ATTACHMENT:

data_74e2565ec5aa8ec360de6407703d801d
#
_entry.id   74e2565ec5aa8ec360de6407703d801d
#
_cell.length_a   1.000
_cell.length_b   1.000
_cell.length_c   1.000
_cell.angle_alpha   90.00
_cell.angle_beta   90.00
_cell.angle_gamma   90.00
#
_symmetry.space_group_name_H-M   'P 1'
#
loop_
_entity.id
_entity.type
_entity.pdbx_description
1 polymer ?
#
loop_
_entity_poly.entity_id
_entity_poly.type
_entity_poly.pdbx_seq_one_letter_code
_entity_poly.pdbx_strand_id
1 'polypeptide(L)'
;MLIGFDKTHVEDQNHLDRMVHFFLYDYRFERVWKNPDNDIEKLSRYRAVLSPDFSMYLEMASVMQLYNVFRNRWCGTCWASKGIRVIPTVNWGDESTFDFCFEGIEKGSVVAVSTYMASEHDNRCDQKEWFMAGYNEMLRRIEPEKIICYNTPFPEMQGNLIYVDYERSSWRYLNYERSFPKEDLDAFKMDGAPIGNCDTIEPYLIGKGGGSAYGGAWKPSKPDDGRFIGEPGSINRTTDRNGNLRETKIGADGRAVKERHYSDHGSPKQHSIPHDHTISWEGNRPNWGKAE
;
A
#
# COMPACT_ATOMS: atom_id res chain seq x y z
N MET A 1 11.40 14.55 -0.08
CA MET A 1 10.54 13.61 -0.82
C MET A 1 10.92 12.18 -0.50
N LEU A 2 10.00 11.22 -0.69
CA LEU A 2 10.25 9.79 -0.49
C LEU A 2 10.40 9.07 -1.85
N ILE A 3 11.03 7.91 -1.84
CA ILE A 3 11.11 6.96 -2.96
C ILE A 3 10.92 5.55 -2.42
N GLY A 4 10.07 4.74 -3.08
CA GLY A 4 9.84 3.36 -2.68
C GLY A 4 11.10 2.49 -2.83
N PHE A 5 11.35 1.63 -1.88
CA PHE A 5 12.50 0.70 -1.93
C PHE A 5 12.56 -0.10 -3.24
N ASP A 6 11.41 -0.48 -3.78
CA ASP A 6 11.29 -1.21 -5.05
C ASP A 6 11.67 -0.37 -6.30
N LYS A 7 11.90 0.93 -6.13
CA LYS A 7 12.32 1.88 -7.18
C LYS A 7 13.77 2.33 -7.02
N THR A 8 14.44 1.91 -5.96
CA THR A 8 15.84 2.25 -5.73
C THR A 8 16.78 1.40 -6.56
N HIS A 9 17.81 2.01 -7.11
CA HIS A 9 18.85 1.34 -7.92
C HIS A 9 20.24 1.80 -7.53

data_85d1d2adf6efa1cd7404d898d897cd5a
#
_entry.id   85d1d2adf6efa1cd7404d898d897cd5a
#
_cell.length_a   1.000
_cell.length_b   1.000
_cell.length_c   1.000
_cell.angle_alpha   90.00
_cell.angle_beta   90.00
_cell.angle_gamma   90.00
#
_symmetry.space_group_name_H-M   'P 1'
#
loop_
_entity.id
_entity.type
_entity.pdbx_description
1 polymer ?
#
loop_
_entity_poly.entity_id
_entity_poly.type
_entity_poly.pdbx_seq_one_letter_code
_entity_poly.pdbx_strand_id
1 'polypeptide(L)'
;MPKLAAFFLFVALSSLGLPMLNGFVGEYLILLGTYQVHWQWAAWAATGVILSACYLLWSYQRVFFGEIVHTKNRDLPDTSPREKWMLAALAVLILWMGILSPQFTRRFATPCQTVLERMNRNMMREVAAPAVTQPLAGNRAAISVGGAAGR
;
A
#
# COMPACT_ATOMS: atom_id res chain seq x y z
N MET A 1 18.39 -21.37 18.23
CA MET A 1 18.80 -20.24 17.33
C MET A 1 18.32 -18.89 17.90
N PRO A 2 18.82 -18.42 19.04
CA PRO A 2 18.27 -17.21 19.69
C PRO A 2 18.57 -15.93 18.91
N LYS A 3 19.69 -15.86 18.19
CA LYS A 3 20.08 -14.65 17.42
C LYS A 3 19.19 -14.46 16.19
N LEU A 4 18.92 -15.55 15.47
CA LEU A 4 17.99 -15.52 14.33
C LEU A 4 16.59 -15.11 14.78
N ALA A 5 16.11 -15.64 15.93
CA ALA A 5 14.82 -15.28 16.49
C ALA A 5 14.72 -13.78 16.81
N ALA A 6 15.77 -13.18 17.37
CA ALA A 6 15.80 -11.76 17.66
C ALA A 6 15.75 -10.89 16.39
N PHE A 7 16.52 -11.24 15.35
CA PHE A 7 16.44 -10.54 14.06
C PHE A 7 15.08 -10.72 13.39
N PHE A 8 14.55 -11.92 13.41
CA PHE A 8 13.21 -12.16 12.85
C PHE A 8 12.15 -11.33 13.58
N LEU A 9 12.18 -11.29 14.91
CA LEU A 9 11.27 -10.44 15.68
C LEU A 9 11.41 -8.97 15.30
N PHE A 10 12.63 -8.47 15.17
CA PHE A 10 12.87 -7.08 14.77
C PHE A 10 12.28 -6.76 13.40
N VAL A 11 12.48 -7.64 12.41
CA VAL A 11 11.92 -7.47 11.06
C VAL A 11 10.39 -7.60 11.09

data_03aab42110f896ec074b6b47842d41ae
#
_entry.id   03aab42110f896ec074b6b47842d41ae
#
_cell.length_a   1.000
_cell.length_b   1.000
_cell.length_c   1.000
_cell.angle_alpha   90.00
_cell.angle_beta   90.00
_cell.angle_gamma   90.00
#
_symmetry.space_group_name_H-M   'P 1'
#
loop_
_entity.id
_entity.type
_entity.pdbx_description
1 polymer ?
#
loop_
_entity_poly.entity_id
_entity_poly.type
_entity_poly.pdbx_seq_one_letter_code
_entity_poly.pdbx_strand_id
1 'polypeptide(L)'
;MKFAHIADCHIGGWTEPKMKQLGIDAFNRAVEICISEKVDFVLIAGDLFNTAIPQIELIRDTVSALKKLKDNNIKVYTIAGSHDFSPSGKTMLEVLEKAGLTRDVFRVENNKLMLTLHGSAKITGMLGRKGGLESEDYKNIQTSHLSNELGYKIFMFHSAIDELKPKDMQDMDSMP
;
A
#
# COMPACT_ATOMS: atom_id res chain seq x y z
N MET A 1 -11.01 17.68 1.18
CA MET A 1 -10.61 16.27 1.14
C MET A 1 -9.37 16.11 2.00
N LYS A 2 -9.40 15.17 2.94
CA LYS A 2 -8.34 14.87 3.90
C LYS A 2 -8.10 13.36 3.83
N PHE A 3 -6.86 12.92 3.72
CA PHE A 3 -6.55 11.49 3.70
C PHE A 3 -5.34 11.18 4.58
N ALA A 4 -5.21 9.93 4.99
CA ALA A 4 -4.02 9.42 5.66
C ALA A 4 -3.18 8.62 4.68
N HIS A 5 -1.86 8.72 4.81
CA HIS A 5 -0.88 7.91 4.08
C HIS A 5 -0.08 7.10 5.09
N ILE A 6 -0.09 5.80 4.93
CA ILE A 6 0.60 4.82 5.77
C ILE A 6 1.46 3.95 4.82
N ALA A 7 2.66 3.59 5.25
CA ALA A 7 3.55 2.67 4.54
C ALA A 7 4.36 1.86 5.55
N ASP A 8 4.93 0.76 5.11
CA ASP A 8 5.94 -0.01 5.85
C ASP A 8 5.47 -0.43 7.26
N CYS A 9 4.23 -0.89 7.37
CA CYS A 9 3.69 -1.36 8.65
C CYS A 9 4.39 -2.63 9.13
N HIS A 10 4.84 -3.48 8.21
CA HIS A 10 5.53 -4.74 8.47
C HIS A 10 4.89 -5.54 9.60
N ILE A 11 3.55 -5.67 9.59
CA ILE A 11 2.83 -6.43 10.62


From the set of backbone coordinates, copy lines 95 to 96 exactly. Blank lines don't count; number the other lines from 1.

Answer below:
CA LYS A 3 20.08 -14.65 17.42
C LYS A 3 19.19 -14.46 16.19